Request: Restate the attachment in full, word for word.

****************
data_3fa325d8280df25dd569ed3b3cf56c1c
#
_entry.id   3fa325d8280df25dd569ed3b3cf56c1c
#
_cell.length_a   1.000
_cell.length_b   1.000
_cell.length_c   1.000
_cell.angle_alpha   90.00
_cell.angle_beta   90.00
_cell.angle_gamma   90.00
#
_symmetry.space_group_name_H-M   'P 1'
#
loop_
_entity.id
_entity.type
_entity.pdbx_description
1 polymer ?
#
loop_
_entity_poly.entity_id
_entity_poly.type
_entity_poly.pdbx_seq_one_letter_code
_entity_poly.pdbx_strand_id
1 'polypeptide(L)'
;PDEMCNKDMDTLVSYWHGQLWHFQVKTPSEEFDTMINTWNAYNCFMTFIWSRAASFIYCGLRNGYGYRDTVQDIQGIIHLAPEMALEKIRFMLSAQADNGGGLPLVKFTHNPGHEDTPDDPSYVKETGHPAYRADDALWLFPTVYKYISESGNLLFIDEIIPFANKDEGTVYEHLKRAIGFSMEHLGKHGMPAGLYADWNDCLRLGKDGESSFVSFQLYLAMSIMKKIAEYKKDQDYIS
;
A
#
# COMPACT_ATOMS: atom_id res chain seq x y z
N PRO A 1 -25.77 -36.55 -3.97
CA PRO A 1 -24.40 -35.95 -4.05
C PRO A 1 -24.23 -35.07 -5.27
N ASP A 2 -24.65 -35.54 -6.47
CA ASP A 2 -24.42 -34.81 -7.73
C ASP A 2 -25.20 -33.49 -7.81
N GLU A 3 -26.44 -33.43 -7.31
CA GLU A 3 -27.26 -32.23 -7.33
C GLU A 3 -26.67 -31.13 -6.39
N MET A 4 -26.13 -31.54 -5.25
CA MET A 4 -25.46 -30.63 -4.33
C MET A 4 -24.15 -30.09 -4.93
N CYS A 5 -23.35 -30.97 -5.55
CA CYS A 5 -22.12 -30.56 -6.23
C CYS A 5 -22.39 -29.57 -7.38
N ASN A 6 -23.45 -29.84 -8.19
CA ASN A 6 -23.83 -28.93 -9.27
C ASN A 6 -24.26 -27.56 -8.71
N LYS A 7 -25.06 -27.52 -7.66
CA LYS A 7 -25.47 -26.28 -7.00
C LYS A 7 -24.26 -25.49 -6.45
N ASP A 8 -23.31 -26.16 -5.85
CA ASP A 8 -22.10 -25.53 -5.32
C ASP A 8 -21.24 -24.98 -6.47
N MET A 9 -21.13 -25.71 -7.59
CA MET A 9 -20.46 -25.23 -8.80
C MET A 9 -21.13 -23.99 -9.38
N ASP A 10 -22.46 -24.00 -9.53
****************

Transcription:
data_3fa325d8280df25dd569ed3b3cf56c1c
#
_entry.id   3fa325d8280df25dd569ed3b3cf56c1c
#
_cell.length_a   1.000
_cell.length_b   1.000
_cell.length_c   1.000
_cell.angle_alpha   90.00
_cell.angle_beta   90.00
_cell.angle_gamma   90.00
#
_symmetry.space_group_name_H-M   'P 1'
#
loop_
_entity.id
_entity.type
_entity.pdbx_description
1 polymer ?
#
loop_
_entity_poly.entity_id
_entity_poly.type
_entity_poly.pdbx_seq_one_letter_code
_entity_poly.pdbx_strand_id
1 'polypeptide(L)'
;PDEMCNKDMDTLVSYWHGQLWHFQVKTPSEEFDTMINTWNAYNCFMTFIWSRAASFIYCGLRNGYGYRDTVQDIQGIIHLAPEMALEKIRFMLSAQADNGGGLPLVKFTHNPGHEDTPDDPSYVKETGHPAYRADDALWLFPTVYKYISESGNLLFIDEIIPFANKDEGTVYEHLKRAIGFSMEHLGKHGMPAGLYADWNDCLRLGKDGESSFVSFQLYLAMSIMKKIAEYKKDQDYIS
;
A
#
# COMPACT_ATOMS: atom_id res chain seq x y z
N PRO A 1 -25.77 -36.55 -3.97
CA PRO A 1 -24.40 -35.95 -4.05
C PRO A 1 -24.23 -35.07 -5.27
N ASP A 2 -24.65 -35.54 -6.47
CA ASP A 2 -24.42 -34.81 -7.73
C ASP A 2 -25.20 -33.49 -7.81
N GLU A 3 -26.44 -33.43 -7.31
CA GLU A 3 -27.26 -32.23 -7.33
C GLU A 3 -26.67 -31.13 -6.39
N MET A 4 -26.13 -31.54 -5.25
CA MET A 4 -25.46 -30.63 -4.33
C MET A 4 -24.15 -30.09 -4.93
N CYS A 5 -23.35 -30.97 -5.55
CA CYS A 5 -22.12 -30.56 -6.23
C CYS A 5 -22.39 -29.57 -7.38
N ASN A 6 -23.45 -29.84 -8.19
CA ASN A 6 -23.83 -28.93 -9.27
C ASN A 6 -24.26 -27.56 -8.71
N LYS A 7 -25.06 -27.52 -7.66
CA LYS A 7 -25.47 -26.28 -7.00
C LYS A 7 -24.26 -25.49 -6.45
N ASP A 8 -23.31 -26.16 -5.85
CA ASP A 8 -22.10 -25.53 -5.32
C ASP A 8 -21.24 -24.98 -6.47
N MET A 9 -21.13 -25.71 -7.59
CA MET A 9 -20.46 -25.23 -8.80
C MET A 9 -21.13 -23.99 -9.38
N ASP A 10 -22.46 -24.00 -9.53